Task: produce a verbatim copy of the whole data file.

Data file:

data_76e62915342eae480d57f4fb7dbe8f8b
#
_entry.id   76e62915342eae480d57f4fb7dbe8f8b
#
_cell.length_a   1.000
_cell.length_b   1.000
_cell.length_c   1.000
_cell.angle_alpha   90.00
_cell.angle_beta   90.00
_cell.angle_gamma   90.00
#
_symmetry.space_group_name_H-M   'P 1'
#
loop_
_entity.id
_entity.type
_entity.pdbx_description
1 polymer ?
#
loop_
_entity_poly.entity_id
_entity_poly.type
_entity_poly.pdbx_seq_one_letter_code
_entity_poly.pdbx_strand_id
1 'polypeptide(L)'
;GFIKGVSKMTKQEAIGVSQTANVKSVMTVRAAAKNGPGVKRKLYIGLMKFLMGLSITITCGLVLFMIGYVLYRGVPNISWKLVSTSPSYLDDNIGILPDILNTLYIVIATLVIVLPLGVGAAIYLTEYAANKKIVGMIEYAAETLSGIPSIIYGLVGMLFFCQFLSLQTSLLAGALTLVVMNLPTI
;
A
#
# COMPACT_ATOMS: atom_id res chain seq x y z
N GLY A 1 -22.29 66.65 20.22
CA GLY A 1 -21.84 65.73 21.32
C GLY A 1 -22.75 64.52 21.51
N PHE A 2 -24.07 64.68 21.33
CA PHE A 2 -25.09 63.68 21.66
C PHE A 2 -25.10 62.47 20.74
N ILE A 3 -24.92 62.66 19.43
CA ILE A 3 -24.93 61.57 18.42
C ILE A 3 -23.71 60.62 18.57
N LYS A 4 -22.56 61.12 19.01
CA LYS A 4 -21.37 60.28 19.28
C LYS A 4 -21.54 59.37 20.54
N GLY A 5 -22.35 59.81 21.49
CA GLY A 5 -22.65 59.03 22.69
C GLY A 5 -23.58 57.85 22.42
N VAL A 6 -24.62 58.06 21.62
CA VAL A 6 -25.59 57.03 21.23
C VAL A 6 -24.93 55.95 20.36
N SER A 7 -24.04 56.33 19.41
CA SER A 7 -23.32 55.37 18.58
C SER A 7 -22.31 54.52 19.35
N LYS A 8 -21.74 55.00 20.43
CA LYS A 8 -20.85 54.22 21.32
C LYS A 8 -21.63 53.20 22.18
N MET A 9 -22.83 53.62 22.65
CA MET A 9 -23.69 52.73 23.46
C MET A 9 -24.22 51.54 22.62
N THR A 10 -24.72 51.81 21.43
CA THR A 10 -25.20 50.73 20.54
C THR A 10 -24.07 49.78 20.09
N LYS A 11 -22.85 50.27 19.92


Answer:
data_76e62915342eae480d57f4fb7dbe8f8b
#
_entry.id   76e62915342eae480d57f4fb7dbe8f8b
#
_cell.length_a   1.000
_cell.length_b   1.000
_cell.length_c   1.000
_cell.angle_alpha   90.00
_cell.angle_beta   90.00
_cell.angle_gamma   90.00
#
_symmetry.space_group_name_H-M   'P 1'
#
loop_
_entity.id
_entity.type
_entity.pdbx_description
1 polymer ?
#
loop_
_entity_poly.entity_id
_entity_poly.type
_entity_poly.pdbx_seq_one_letter_code
_entity_poly.pdbx_strand_id
1 'polypeptide(L)'
;GFIKGVSKMTKQEAIGVSQTANVKSVMTVRAAAKNGPGVKRKLYIGLMKFLMGLSITITCGLVLFMIGYVLYRGVPNISWKLVSTSPSYLDDNIGILPDILNTLYIVIATLVIVLPLGVGAAIYLTEYAANKKIVGMIEYAAETLSGIPSIIYGLVGMLFFCQFLSLQTSLLAGALTLVVMNLPTI
;
A
#
# COMPACT_ATOMS: atom_id res chain seq x y z
N GLY A 1 -22.29 66.65 20.22
CA GLY A 1 -21.84 65.73 21.32
C GLY A 1 -22.75 64.52 21.51
N PHE A 2 -24.07 64.68 21.33
CA PHE A 2 -25.09 63.68 21.66
C PHE A 2 -25.10 62.47 20.74
N ILE A 3 -24.92 62.66 19.43
CA ILE A 3 -24.93 61.57 18.42
C ILE A 3 -23.71 60.62 18.57
N LYS A 4 -22.56 61.12 19.01
CA LYS A 4 -21.37 60.28 19.28
C LYS A 4 -21.54 59.37 20.54
N GLY A 5 -22.35 59.81 21.49
CA GLY A 5 -22.65 59.03 22.69
C GLY A 5 -23.58 57.85 22.42
N VAL A 6 -24.62 58.06 21.62
CA VAL A 6 -25.59 57.03 21.23
C VAL A 6 -24.93 55.95 20.36
N SER A 7 -24.04 56.33 19.41
CA SER A 7 -23.32 55.37 18.58
C SER A 7 -22.31 54.52 19.35
N LYS A 8 -21.74 55.00 20.43
CA LYS A 8 -20.85 54.22 21.32
C LYS A 8 -21.63 53.20 22.18
N MET A 9 -22.83 53.62 22.65
CA MET A 9 -23.69 52.73 23.46
C MET A 9 -24.22 51.54 22.62
N THR A 10 -24.72 51.81 21.43
CA THR A 10 -25.20 50.73 20.54
C THR A 10 -24.07 49.78 20.09
N LYS A 11 -22.85 50.27 19.92